P.S if MG is'nt well known how come Ross in Friends drove a bright red MG B in Friends?
 

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Ferrari, Bentley, and Rolls are completely different. The fact is that you don't see them because you could afford over 10 mid-range MGs for the price of one Ferrari F430. They are too expensive for 99% of Americans, an MG isn't/wasn't.

I will admit that there is a small cult following for MGs, but its not the kind of consumer base you would want for a car to compete with Ford, Honda, Toyota, etc. The people that like MGs are similar to Lotus Elise or Mini Cooper fans. They can support a small-ish amount of sales, but its not what you want for a full sized lineup, which is what the Chinese companies should be going for.

Also, most MGs were horrendously unreliable. British car makers are known for how much time they spend in the shop.
 

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MG is thought of as a European brand and therefore if you combine low Chinese labour costs with European branding and styling then your likely to be on to a winner in any market. It's like asking Brits would you rather own a Pontiac or a Geeley? We haven't seen either brand here but we would rather have a car with an American brand than a Chinese one. Even if the Pontiac was nothing like a real Pontiac.

I suppose I look at it like this. The last time MG launched a sportscar it became the best selling sportscar in the UK, thrashing the Mx5 until it ceased production last year. When the car was launched MG Rover received thousands of enquiries from the US begging them to sell the car there. In fact MG had planned to go back to the US but BMW actually admitted to Rover bosses that they were worried it would steal sales off the Z3! Now tell me how many people have rang up Nanjing begging them for a Soyat? How many Americans have begged for a Geeley? The simple fact is that Nanjing will sell more cars in the US if they call the cars MG's. Think about it. If you are offered a car wearing a Nanjing badge on or an MG badge on what are you realistically going to want to tell your neighbours you just bought? A Nanjing or an MG?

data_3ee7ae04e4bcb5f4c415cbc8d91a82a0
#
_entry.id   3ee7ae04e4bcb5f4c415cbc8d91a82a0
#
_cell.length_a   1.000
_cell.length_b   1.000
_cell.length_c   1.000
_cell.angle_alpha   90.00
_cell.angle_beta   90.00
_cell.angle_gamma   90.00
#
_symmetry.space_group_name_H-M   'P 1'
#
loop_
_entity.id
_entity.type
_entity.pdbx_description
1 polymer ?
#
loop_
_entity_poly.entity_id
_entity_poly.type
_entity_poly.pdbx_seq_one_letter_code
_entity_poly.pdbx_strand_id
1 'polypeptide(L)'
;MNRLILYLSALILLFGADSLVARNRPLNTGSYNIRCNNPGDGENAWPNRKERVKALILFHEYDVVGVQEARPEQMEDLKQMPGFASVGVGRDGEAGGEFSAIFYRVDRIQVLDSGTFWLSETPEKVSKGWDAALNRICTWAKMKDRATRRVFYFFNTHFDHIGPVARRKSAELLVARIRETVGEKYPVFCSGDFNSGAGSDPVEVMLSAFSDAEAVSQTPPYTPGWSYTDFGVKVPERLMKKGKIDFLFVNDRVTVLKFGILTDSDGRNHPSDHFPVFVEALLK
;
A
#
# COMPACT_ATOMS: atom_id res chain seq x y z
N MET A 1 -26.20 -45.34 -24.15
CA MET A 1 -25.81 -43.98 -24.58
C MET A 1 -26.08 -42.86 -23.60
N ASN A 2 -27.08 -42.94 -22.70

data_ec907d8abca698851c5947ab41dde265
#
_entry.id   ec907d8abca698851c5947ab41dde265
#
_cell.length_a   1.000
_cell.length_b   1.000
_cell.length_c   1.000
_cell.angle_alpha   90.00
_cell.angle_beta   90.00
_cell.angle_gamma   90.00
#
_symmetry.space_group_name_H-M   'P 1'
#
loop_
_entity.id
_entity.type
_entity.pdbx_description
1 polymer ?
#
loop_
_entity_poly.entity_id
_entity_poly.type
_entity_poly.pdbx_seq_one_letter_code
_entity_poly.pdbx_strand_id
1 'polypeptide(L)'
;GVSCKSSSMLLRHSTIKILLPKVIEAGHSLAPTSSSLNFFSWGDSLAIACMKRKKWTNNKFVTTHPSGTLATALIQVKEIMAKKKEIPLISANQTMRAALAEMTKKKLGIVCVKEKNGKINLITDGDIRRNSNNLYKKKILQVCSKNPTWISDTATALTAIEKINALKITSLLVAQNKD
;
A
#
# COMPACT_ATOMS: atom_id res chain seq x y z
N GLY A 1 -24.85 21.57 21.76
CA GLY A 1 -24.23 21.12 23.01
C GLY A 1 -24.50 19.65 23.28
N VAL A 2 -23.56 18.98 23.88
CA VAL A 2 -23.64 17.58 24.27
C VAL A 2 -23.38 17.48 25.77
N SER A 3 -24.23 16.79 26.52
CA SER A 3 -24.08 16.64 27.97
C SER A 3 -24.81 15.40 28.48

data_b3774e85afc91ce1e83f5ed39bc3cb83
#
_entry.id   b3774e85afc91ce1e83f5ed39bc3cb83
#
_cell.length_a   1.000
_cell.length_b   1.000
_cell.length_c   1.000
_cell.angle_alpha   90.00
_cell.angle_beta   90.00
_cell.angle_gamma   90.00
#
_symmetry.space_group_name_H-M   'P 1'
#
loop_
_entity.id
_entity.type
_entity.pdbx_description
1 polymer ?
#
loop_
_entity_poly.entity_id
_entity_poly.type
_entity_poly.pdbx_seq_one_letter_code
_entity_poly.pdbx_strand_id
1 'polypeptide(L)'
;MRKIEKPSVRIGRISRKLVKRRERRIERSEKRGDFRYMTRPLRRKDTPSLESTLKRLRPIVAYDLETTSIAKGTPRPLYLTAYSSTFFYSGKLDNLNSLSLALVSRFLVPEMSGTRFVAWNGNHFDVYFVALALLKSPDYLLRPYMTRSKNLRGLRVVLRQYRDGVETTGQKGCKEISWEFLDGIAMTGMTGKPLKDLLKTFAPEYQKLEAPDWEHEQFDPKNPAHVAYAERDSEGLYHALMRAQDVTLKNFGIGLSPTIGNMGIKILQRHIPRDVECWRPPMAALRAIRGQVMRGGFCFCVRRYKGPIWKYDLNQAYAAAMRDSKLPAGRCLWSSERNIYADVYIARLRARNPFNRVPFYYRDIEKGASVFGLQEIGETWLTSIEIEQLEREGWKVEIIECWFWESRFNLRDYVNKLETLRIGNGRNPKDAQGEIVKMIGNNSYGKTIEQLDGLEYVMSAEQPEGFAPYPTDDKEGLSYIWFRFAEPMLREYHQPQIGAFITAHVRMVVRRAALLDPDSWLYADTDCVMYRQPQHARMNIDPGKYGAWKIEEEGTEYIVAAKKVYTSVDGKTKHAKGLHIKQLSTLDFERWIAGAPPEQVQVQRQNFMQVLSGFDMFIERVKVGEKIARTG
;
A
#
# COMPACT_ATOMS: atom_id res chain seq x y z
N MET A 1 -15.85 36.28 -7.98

By the way if British cars are a lot better nowadays (see: http://www.carpages.co.uk/jaguar/jaguar-jd-power-success-18-05-05.asp)
 

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E46DinanM3 said:
I will admit that there is a small cult following for MGs, but its not the kind of consumer base you would want for a car to compete with Ford, Honda, Toyota, etc. The people that like MGs are similar to Lotus Elise or Mini Cooper fans. They can support a small-ish amount of sales, but its not what you want for a full sized lineup, which is what the Chinese companies should be going for.
Your dead right about the Mini Cooper. BMW really should have called the new MINI something else, after all they haven't sold many of those new MINI's have they (hint best selling Premium small car in the universe)